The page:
Currently in a debate on Facebook with a creationist friend... as per usual haha.
The latest reply is this:
even if the mutations were slow and slight, they never consisted of NEW genetic information being introduced or forming itself out of nowhere, only mutation of whatever was there already.
I mean for the whole grand/mega-coplex of evolution concept built up nowadays, there sould be at least a few tiny minuscule examples in the billions of living organism today where we can see this slight process at work,
there is like.... not even ONE such example??
that kindda settles it for me.
Now I've heard this argument plenty of times, but I'm not confident in giving an answer as I don't feel I have enough knowledge on this specific point. So... will someone enlighten me? Thanks :)
Trisomy is an example of genetic information being expanded. When one has 3 of a particular chromosome rather tan 2, they have a 50% increase of information at that juncture. Trisomy is not always deleterious, and therefore can be passed along. Look up XYY syndrome, argument from ignorance refuted, irrefutably.
Stuart - As we know, evolution occurs via miniscule genetic mutations that either add to an organism's survival rate, or do not. When they do not, the altered organism usually doesn't live long enough to pass on his mutation. When the mutation is advantageous, the mutation is more likely to be passed on. This process takes place over millions of years, and we know it as natural selection.
BUT, there's also artificial selection, that takes place far more quickly, quickly enough that we can actually see the results. The most perfect example would be that of the evolution of a timber wolf 13-15,000 years ago, into today's tea-cup chihuahua, orchestrated, not by Nature (or "god"), but by Man. Nature works the same way, it just takes longer.
See what your creationist has to say about that.
I'm afraid I have to reply to this simply so that people don't read your post and become misinformed.
1. Evolution occurs via miniscule genetic mutations...
Well, evolution occurs in many ways. There's natural selection, sexual selection, genetic drift. Furthermore, not all natural selection is the responsibility of mutations. There's also errors in recombination.
2. ...that either add to an organism's survival rate, or do not.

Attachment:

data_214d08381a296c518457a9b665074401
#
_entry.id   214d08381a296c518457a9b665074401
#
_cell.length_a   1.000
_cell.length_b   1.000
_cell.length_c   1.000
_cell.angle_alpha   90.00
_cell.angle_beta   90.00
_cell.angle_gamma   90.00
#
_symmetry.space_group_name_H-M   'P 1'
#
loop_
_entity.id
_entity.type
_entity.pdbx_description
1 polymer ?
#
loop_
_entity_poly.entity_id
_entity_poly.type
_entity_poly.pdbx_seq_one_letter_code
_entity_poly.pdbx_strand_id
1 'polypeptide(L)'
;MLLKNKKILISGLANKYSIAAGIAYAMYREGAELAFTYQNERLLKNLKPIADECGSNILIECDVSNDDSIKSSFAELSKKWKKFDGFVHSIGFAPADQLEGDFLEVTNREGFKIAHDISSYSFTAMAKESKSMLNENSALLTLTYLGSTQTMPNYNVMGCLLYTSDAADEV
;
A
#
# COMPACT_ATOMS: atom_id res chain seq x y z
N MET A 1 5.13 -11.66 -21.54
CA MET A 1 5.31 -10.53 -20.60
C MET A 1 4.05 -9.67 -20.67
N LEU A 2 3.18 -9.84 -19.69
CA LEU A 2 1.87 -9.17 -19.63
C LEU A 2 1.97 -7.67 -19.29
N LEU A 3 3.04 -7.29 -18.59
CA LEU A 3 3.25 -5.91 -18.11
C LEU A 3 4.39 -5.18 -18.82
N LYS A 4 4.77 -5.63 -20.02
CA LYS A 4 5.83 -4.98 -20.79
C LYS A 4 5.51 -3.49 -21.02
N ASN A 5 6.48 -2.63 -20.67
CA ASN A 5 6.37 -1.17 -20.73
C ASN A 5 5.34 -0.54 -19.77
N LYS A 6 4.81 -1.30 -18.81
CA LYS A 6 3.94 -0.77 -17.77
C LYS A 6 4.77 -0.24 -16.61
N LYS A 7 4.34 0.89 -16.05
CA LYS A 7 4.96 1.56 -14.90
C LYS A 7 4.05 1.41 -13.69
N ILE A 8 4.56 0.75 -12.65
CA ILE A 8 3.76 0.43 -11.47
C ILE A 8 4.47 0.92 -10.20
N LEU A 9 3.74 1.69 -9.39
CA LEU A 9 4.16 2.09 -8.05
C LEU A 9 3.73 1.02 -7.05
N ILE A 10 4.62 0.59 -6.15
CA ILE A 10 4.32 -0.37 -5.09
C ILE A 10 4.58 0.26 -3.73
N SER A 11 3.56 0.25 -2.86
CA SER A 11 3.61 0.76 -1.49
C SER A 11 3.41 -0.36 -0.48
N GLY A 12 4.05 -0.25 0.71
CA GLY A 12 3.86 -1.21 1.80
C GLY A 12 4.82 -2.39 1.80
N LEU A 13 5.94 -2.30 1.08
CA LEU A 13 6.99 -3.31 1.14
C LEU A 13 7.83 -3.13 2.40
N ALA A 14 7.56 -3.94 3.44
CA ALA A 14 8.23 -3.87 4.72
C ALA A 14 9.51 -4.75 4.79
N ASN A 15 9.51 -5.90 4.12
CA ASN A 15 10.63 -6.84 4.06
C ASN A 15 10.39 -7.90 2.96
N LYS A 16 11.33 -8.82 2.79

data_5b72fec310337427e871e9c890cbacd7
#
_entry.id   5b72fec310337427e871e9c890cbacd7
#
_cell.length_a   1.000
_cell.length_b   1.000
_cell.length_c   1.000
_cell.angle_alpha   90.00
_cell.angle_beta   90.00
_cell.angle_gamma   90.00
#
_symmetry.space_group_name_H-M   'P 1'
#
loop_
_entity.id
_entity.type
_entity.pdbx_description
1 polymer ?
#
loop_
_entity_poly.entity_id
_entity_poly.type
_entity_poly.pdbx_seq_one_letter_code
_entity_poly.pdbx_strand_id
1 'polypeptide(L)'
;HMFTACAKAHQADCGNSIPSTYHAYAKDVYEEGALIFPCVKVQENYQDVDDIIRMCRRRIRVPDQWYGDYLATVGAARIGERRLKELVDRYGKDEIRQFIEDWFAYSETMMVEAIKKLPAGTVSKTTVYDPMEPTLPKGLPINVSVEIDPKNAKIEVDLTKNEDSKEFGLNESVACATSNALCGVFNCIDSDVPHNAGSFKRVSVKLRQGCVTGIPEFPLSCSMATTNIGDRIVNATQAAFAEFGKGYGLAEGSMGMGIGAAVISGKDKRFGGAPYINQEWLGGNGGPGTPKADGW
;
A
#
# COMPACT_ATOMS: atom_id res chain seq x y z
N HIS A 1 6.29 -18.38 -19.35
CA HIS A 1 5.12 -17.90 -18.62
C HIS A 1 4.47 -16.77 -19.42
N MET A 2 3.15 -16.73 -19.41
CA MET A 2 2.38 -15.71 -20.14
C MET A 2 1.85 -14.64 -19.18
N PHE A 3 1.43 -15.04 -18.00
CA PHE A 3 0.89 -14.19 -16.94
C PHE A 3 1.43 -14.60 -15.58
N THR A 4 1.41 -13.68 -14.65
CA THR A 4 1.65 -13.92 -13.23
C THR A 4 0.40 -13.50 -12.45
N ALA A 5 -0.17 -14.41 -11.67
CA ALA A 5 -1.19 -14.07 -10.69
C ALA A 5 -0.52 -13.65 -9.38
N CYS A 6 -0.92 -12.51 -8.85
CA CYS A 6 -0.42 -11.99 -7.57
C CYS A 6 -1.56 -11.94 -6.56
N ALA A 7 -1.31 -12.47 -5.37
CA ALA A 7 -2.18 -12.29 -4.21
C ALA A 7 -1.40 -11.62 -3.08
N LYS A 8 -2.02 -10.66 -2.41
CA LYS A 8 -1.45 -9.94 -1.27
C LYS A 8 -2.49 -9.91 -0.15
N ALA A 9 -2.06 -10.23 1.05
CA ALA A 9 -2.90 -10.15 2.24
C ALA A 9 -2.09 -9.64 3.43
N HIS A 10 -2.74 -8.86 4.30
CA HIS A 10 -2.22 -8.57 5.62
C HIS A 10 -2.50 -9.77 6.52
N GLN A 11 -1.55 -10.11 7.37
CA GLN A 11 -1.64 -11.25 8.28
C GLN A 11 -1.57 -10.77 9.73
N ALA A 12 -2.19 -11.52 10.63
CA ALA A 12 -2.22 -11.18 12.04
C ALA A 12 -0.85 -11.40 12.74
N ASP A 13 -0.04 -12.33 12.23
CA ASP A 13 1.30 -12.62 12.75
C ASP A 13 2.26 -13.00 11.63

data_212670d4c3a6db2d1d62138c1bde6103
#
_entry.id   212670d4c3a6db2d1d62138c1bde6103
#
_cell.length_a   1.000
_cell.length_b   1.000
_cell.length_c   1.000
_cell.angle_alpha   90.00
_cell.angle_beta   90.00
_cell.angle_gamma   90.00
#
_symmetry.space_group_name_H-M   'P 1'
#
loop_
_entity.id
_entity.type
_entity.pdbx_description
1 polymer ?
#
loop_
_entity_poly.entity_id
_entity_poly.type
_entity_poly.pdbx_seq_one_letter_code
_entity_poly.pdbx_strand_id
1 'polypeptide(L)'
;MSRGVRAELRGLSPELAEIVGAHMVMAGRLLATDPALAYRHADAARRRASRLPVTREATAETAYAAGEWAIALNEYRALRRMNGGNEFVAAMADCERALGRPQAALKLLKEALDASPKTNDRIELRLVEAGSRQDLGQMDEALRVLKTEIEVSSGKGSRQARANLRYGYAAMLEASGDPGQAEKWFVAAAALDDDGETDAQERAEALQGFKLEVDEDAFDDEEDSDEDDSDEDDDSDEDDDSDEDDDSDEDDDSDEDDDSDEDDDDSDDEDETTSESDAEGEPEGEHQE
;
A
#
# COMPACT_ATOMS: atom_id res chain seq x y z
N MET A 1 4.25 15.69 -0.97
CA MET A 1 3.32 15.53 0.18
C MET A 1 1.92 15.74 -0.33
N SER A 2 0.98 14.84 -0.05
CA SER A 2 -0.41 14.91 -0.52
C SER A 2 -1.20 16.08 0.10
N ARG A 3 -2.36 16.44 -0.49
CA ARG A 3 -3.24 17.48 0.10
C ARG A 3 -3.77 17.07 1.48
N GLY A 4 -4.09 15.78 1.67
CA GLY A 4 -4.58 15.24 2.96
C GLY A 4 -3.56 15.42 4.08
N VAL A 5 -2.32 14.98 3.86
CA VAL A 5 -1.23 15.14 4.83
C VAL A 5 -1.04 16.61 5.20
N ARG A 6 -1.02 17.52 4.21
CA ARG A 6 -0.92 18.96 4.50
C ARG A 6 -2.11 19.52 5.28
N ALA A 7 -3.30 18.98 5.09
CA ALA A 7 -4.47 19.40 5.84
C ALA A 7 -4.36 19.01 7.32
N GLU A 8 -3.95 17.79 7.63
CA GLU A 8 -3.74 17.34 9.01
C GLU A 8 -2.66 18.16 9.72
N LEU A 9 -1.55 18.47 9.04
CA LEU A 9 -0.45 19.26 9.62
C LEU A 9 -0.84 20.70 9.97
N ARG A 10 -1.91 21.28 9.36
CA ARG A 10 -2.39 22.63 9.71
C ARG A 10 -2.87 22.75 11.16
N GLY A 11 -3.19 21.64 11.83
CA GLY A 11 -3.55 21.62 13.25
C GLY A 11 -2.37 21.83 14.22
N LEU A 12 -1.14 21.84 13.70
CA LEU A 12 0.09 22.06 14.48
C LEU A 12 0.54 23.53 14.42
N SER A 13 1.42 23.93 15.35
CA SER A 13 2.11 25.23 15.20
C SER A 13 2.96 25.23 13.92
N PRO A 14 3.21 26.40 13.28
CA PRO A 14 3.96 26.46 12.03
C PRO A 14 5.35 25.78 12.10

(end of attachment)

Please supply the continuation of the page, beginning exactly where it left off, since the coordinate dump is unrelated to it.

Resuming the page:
Except most mutations are actually neutral, they neither add to or detract from an organism's survival rate. (Note that regarding the set of significant mutations, most are harmful.)
3. When they do not, the altered organism usually doesn't live long enough to pass on his mutation.
This just isn't true. Natural selection is a differential statistical process, not a zero sum process. Once that's understood it should become clear that harmful mutations may persist in a population for many, many years. The key thing is that "harmful" mutations reduce an organism's reproductive fitness. Yes, some mutations are so harmful that they don't even allow an organism to survive to sexual maturity or to mate once they become sexually mature so that the harmful mutation can't be passed on. But most "harmful" mutations are only harmful in the sense of not being beneficial or neutral, in the sense of not lending themselves to the organism's reproductive fitness in the way that a beneficial mutation would. It's about being not as good, not about being incompatible with the survival of the organism or even to the population of the organism possessing the mutation.
4. When the mutation is advantageous, the mutation is more likely to be passed on. This process takes place over millions of years, and we know it as natural selection.
Again, this just isn't true. Much evolution takes place over short timescales and is quite detectable and noticeable within a human lifetime, often within a scientist's doctoral program. There is no end to the examples of this.
5. BUT, there's also artificial selection, that takes place far more quickly, quickly enough that we can actually see the results. The most perfect example would be that of the evolution of a timber wolf 13-15,000 years ago
Obviously, in light of the correction in point 4, this is inaccurate as well since, as explained, evolution is quite detectable over short timescales. But I just wanted to comment on the dating of the domestication of the dog. The latest fossils have pushed those dates back to double what you quote. We've found a 26,000 year old dog fossil and, just recently, the fossil skull of a wolf-dog showing obvious signs of domestication dating to 33,000 years ago.
Well, at least I spelled my name right - or did I?
Acting as if humanity could witness evolution happening right in front of their eyes is nuts. First and foremost, evolution is defined as the variation of allelic(gene trait) frequencies in a population over time, not a singular organism. What people tend to forget, or actually never learn or comprehend, is that evolution has no end goal, no plan, no desire to be better than the prior generation. Because of this specific reason, it would be an impossibility to act as if one could observe some visible mutation as a direct result of evolution. Natural selection does not choose the best genetic traits for a population, instead it chooses good enough for whatever function being performed. However, if you choose to do some research, look up horizontal gene transfers in bacteria. There are quite a few examples of punctuated equilibrium and what can cause the pace of evolution to vary. Remember people, Earth is roughly 4.6 billion years old, evolution is literally in NO HURRY!